Thursday, April 27, 2006

New Link

Please note new link under "Links": Lama Yeshe Ling, which is the website for the amalgamated Waterloo, Burlington, Oakville and Hamilton Dharma groups currently morphing into a CENTRE.

Tuesday, April 25, 2006

World Religions at the Yoni School

Things have taken a decidedly cultish turn at the Yoni School for Wayward Poets ever since the arrival of Miss Blythe Lee Looming-Catastrophe.

I don’t think I’ve told you about Miss Blythe Lee Looming-Catastrophe. First of all, she insists on having her full name used all the time, including the Miss.

Miss Blythe Lee Looming-Catastrophe. A product of WWII, the big one, her mother was one of the Philadelphia Loomings of “Automatic Awning” fame. Her father was a drill sergeant in the Italian army, one Giuseppe Catastrophe. They met during the battle of Monte Cassino where Faith Looming had been airdropped in order to service the servicemen. After searching high and low on the Monte, she finally discovered a serviceman to service…one Giuseppe Catastrophe. She found him under a small round table covered with a red and white checked table cloth at an outdoor café just around the corner from the Cassino. Giuseppe was hiding. Whether from the Allied troops or from his own lieutenant was never clearly established. What is known is that it was love at first sight. Faith and Giuseppe were united before daybreak.

Miss Blythe Lee Looming-Catastrophe was the result of that union, a true prix de guerre. As it turned out, though, Giuseppe could never get out of his habit of running and hiding. One morning he left the villa to grab a pack of smokes and never came back. Faith Looming was thrown upon her own ample resources in the raising of her daughter Miss Blythe Lee Looming-Catastrophe. The lack of a father-in-residence had only one apparent consequence. Miss Blythe Lee Looming-Catastrophe developed an abiding faith in the eventual manifestation of a spiritual father-figure, and so she has spent her entire life engaged in the practise of assorted occult rituals designed to turn the dross of her family history into golden slumbers.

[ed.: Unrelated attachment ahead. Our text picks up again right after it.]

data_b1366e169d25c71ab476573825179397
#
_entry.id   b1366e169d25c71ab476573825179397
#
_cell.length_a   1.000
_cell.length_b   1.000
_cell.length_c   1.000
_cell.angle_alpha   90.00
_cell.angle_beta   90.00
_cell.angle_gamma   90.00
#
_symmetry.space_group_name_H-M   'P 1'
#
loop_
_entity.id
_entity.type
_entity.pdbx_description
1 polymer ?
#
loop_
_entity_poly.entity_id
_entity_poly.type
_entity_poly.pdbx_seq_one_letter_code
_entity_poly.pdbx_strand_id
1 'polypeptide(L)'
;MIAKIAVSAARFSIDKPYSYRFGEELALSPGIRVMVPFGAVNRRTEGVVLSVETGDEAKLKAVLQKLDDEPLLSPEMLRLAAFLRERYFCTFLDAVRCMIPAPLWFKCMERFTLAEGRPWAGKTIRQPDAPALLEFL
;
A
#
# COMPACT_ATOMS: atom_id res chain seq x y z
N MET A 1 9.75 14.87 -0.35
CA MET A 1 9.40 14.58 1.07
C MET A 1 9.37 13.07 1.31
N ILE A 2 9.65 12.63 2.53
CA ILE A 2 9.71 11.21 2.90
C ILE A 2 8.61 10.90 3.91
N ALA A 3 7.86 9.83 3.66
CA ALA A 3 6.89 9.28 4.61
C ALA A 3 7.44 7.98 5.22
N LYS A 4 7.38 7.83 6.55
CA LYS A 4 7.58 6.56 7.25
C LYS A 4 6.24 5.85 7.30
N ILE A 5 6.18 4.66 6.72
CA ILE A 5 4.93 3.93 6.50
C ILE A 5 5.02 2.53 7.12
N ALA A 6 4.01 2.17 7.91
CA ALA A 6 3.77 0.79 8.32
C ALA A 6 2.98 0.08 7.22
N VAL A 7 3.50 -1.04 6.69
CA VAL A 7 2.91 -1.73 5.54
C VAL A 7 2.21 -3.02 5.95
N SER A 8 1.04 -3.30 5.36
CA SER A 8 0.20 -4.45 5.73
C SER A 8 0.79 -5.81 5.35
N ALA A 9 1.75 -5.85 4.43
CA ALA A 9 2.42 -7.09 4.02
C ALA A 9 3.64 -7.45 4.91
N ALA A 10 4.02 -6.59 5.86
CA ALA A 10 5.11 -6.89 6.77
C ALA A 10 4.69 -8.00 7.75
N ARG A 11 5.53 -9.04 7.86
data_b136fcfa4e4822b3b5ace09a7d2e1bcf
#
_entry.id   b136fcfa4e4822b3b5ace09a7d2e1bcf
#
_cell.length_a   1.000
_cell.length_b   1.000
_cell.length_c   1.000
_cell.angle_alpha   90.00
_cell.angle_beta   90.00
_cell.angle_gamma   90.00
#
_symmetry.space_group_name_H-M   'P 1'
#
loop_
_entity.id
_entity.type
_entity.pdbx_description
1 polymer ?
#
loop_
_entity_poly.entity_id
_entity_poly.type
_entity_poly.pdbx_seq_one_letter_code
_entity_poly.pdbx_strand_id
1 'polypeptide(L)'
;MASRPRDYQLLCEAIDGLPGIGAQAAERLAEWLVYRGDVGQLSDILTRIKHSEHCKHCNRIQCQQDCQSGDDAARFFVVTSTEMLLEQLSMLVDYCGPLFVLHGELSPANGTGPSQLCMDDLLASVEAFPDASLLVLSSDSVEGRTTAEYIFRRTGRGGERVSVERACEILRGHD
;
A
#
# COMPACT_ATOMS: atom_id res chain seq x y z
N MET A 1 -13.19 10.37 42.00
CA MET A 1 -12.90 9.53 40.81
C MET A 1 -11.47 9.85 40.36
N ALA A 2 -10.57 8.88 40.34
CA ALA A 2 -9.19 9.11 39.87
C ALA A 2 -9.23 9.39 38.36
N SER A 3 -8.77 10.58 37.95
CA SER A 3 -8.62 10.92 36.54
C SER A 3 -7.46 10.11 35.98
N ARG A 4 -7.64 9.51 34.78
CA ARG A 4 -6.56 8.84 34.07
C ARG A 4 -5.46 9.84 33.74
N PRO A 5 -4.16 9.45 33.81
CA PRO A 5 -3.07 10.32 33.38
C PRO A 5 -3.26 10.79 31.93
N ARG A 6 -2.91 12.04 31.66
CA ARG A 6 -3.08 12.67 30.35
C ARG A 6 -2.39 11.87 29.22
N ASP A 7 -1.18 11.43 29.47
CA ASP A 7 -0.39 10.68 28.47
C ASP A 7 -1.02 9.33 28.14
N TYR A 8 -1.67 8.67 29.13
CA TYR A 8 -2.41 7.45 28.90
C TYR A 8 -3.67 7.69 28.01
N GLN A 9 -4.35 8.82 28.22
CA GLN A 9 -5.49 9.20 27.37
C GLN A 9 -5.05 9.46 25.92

And she’s had quite an effect on the inmates of the Yoni School. Suzy Homemaker is now a member of a group called the Castrati di Naturo Pathogen. The founder of this society, she says, was an alchemist in the south of France during the ninth century. Little else is known about him, but it seems he was a demanding taskmaster. Devotees risked his wrath at their peril, for he was known to possess a quick temper and a biting sarcasm that could flay the flesh from one’s very bones. The main ritual these Castrati seem to engage in is to anoint themselves with oil (by jumping in the bathtub), wrapping themselves in flannel nighties and repeatedly mumbling arcane phrases such as “I toleja so I toleja so I toleja so…” The result is a hypnotic trance similar to voodoo practices, followed by sleep during which one dreams of lettuce.